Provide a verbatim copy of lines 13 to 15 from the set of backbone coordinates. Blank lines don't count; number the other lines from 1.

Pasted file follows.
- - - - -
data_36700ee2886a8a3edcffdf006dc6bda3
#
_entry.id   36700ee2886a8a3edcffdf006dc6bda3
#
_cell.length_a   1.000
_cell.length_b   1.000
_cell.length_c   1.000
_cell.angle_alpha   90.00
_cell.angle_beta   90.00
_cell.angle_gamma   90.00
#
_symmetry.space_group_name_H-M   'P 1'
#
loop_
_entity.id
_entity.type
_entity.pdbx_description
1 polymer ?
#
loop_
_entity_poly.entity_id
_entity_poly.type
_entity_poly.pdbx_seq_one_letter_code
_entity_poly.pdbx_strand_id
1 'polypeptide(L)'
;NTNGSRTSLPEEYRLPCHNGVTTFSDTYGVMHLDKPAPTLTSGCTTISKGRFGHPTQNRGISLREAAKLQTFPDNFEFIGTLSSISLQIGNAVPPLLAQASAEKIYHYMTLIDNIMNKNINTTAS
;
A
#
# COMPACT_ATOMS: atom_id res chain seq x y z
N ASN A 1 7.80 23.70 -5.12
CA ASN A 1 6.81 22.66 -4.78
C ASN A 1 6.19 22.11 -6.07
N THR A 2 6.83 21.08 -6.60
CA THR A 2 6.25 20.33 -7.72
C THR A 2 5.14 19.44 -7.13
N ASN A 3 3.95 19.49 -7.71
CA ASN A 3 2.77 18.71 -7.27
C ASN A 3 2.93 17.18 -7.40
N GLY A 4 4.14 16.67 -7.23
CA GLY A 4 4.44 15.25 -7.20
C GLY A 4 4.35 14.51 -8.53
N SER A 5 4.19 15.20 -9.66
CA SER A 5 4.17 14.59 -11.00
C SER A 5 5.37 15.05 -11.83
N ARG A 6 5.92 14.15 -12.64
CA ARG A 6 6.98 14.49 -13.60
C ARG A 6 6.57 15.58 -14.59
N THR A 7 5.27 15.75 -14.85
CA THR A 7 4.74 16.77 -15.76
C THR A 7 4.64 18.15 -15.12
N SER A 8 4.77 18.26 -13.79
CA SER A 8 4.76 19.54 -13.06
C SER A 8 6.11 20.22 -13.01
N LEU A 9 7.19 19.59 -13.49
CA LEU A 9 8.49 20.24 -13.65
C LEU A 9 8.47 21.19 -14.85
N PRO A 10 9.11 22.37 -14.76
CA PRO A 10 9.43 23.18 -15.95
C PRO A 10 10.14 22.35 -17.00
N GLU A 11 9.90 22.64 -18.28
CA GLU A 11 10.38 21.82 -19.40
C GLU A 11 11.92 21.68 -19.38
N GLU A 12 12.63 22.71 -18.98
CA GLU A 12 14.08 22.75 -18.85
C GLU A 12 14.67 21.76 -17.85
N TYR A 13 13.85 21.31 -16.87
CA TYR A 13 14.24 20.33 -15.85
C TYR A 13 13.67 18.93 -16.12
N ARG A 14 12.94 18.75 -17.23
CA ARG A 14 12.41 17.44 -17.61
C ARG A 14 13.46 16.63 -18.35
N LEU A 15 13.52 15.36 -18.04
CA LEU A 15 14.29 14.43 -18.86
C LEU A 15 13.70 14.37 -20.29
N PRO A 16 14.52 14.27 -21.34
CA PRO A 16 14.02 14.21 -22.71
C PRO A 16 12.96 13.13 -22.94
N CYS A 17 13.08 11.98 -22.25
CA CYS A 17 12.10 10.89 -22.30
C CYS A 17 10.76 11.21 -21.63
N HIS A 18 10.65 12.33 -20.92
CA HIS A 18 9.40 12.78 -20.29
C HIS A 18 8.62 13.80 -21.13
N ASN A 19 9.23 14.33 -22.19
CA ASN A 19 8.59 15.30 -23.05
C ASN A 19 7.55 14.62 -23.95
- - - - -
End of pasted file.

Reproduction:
#
loop_
_entity.id